Last month, academics, advocates, and religious leaders gathered at an event organized by the Council on Foreign Relations during the American Academy of Religion conference to discuss the relationship between religion and child marriage.
Although global rates of child marriage are on a downward trajectory, progress in curbing this practice has been far too slow. The United Nations estimates that one in three women aged twenty to twenty-four —almost 70 million women total — married under the age of eighteen. Approximately 23 million were married under the age of fifteen, and some were married as young as eight or nine years old. The implications are dire: child marriage is linked to poor health, curtailed education, violence, and lawlessness, all of which threatens international development, prosperity, and stability.
Religion is often blamed for the prevalence of child marriage. Notably, however, the practice is not unique to any one faith; in fact, it occurs across religions and regions. For example, in India, where 40 percent of the world’s known child brides reside, child marriage is prevalent among both Muslims and Hindus. In Burkina Faso and Ethiopia, child marriage is practiced by Christians and Muslims alike. An analysis by the International Center for Research on Women found that what is constant across countries with high child marriage rates is not adherence to one particular faith, but rather factors such as poverty and limited education opportunities for girls.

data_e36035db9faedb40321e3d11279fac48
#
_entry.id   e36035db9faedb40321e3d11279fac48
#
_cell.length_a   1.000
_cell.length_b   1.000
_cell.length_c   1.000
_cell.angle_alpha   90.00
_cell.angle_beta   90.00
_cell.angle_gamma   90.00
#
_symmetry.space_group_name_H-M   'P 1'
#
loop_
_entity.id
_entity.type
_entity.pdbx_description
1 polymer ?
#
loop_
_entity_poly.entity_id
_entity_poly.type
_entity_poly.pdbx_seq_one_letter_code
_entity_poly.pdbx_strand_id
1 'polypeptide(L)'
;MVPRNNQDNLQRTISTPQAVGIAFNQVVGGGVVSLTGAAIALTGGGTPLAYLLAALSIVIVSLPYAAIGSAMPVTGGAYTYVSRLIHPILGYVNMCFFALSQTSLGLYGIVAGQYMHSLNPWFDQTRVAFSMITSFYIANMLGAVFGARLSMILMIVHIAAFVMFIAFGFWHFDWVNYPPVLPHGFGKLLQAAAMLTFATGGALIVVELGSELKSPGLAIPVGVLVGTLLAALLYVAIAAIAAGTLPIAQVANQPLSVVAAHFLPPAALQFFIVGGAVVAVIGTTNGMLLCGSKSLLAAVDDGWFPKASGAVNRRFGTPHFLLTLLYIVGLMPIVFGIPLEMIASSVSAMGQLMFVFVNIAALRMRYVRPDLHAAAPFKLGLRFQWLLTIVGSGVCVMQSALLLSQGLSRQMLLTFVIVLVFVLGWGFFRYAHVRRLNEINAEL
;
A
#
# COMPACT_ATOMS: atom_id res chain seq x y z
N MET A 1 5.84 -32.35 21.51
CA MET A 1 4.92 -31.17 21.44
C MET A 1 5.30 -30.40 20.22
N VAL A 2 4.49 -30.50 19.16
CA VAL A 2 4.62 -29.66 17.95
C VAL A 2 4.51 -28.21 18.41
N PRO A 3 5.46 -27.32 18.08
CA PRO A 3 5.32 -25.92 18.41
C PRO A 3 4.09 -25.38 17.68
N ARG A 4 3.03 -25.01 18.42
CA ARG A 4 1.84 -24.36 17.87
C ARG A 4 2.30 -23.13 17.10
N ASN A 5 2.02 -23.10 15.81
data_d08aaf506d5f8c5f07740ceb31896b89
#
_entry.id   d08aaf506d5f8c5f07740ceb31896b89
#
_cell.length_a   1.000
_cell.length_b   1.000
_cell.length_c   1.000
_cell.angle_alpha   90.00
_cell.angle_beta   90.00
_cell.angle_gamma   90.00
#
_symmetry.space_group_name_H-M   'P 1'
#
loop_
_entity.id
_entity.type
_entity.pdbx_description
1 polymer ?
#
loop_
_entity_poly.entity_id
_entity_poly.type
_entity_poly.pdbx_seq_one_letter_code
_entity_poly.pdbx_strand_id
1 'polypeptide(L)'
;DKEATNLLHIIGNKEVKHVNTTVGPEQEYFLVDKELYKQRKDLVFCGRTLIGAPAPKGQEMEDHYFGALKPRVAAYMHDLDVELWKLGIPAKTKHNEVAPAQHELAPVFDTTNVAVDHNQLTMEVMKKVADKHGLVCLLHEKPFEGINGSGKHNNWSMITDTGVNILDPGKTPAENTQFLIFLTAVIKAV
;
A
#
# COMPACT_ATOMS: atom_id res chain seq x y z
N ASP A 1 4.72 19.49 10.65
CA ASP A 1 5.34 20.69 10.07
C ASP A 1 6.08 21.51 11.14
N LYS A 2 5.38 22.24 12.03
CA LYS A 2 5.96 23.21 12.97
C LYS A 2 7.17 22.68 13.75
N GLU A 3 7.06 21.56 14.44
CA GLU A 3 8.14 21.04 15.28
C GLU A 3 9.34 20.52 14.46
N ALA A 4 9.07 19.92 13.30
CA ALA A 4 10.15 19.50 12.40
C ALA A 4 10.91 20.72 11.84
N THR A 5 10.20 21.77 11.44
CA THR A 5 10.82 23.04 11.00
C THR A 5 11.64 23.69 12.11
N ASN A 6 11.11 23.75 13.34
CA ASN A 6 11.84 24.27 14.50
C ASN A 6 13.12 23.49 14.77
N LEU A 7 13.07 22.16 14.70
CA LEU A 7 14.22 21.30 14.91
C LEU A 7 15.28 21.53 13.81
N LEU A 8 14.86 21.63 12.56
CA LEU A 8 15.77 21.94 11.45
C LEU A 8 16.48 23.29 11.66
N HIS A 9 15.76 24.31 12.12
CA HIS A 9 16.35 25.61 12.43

The prevalence of child marriage varies greatly even among countries that incorporate religious doctrine into their legal systems. Some Muslim-majority countries, for example, that integrate Sharia law, such as Libya and Algeria, have relatively low rates of child marriage. In other countries that practice Sharia law, such as Yemen, the practice is rampant.
Child marriage might not be tied to one faith, but religious leaders still have a crucial role to play in curbing the practice -- particularly because marriages are often ratified as part of a religious ceremony. Working with religious leaders to tackle the scourge of child marriage has proven especially effective, both because these leaders are uniquely influential in their communities and because religious texts and traditions often encourage advocacy on behalf of the most vulnerable, including children.
Examples of successful programs to combat child marriage by engaging religious leaders abound. In Ethiopia, for example, Pathfinder International partnered with local faith leaders and government officials to increase awareness about the risks and consequences of early marriage. As part of this program, Orthodox, Catholic, Protestant, and Muslim religious leaders committed to ending child marriage and other harmful traditional practices. In 2005 and 2006, Pathfinder estimated that this initiative prevented more than 14,000 early marriages in the Amhara and Tigray regions of Ethiopia.
Tostan, based in Senegal, is another organization that has worked effectively with religious officials to prevent child marriage. Tostan partners with community and faith leaders in community empowerment programs to address traditions that are harmful to children, including female genital mutilation and child marriage. Through engagement with these leaders, over 6,400 communities in Senegal have pledged to end child marriage and other harmful practices.
As these programs demonstrate, religious leaders can be valuable allies in combating child marriage. Development organizations should engage with these leaders to eliminate child marriage across countries, regions, and faiths.